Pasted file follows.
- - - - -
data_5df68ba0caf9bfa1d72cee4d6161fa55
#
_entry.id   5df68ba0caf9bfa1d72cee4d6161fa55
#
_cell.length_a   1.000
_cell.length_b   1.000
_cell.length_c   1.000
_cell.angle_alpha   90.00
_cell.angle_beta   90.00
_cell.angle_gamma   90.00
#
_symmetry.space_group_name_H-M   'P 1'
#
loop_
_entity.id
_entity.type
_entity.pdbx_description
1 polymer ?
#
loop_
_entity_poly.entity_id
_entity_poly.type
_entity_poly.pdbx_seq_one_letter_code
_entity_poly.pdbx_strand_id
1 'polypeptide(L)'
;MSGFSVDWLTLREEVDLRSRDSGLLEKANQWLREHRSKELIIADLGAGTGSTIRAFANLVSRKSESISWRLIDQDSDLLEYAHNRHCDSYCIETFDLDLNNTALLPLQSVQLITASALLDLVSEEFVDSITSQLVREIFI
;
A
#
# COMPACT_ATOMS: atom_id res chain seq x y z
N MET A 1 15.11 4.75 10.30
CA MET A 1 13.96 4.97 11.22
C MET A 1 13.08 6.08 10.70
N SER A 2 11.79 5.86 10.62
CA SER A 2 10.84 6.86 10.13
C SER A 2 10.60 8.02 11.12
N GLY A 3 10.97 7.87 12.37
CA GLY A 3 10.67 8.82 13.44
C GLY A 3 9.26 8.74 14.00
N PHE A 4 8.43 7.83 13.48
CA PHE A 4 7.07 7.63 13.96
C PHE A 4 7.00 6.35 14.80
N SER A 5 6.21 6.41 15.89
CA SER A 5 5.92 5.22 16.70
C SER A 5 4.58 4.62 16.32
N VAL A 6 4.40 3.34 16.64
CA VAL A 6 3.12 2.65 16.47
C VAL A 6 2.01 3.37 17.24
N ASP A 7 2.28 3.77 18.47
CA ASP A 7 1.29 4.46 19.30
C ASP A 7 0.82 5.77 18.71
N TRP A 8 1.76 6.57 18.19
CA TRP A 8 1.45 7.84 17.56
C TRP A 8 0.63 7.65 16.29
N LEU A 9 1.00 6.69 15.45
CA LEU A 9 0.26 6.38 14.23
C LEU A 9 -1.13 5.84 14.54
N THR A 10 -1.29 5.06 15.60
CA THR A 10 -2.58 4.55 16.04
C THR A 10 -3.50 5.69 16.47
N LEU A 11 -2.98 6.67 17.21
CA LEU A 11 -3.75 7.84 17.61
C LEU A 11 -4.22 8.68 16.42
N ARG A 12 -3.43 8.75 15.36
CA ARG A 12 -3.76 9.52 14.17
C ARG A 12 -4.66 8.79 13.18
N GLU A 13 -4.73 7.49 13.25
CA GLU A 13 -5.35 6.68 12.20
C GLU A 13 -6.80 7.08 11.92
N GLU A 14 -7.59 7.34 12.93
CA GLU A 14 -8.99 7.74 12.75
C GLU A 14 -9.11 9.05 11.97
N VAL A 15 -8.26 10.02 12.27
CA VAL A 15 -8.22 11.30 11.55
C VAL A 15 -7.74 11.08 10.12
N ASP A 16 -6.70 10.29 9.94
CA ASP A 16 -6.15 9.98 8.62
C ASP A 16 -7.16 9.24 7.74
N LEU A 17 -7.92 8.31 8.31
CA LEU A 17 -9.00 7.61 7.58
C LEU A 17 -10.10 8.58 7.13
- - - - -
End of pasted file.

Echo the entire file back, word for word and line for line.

data_5df68ba0caf9bfa1d72cee4d6161fa55
#
_entry.id   5df68ba0caf9bfa1d72cee4d6161fa55
#
_cell.length_a   1.000
_cell.length_b   1.000
_cell.length_c   1.000
_cell.angle_alpha   90.00
_cell.angle_beta   90.00
_cell.angle_gamma   90.00
#
_symmetry.space_group_name_H-M   'P 1'
#
loop_
_entity.id
_entity.type
_entity.pdbx_description
1 polymer ?
#
loop_
_entity_poly.entity_id
_entity_poly.type
_entity_poly.pdbx_seq_one_letter_code
_entity_poly.pdbx_strand_id
1 'polypeptide(L)'
;MSGFSVDWLTLREEVDLRSRDSGLLEKANQWLREHRSKELIIADLGAGTGSTIRAFANLVSRKSESISWRLIDQDSDLLEYAHNRHCDSYCIETFDLDLNNTALLPLQSVQLITASALLDLVSEEFVDSITSQLVREIFI
;
A
#
# COMPACT_ATOMS: atom_id res chain seq x y z
N MET A 1 15.11 4.75 10.30
CA MET A 1 13.96 4.97 11.22
C MET A 1 13.08 6.08 10.70
N SER A 2 11.79 5.86 10.62
CA SER A 2 10.84 6.86 10.13
C SER A 2 10.60 8.02 11.12
N GLY A 3 10.97 7.87 12.37
CA GLY A 3 10.67 8.82 13.44
C GLY A 3 9.26 8.74 14.00
N PHE A 4 8.43 7.83 13.48
CA PHE A 4 7.07 7.63 13.96
C PHE A 4 7.00 6.35 14.80
N SER A 5 6.21 6.41 15.89
CA SER A 5 5.92 5.22 16.70
C SER A 5 4.58 4.62 16.32
N VAL A 6 4.40 3.34 16.64
CA VAL A 6 3.12 2.65 16.47
C VAL A 6 2.01 3.37 17.24
N ASP A 7 2.28 3.77 18.47
CA ASP A 7 1.29 4.46 19.30
C ASP A 7 0.82 5.77 18.71
N TRP A 8 1.76 6.57 18.19
CA TRP A 8 1.45 7.84 17.56
C TRP A 8 0.63 7.65 16.29
N LEU A 9 1.00 6.69 15.45
CA LEU A 9 0.26 6.38 14.23
C LEU A 9 -1.13 5.84 14.54
N THR A 10 -1.29 5.06 15.60
CA THR A 10 -2.58 4.55 16.04
C THR A 10 -3.50 5.69 16.47
N LEU A 11 -2.98 6.67 17.21
CA LEU A 11 -3.75 7.84 17.61
C LEU A 11 -4.22 8.68 16.42
N ARG A 12 -3.43 8.75 15.36
CA ARG A 12 -3.76 9.52 14.17
C ARG A 12 -4.66 8.79 13.18
N GLU A 13 -4.73 7.49 13.25
CA GLU A 13 -5.35 6.68 12.20
C GLU A 13 -6.80 7.08 11.92
N GLU A 14 -7.59 7.34 12.93
CA GLU A 14 -8.99 7.74 12.75
C GLU A 14 -9.11 9.05 11.97
N VAL A 15 -8.26 10.02 12.27
CA VAL A 15 -8.22 11.30 11.55
C VAL A 15 -7.74 11.08 10.12
N ASP A 16 -6.70 10.29 9.94
CA ASP A 16 -6.15 9.98 8.62
C ASP A 16 -7.16 9.24 7.74
N LEU A 17 -7.92 8.31 8.31
CA LEU A 17 -9.00 7.61 7.58
C LEU A 17 -10.10 8.58 7.13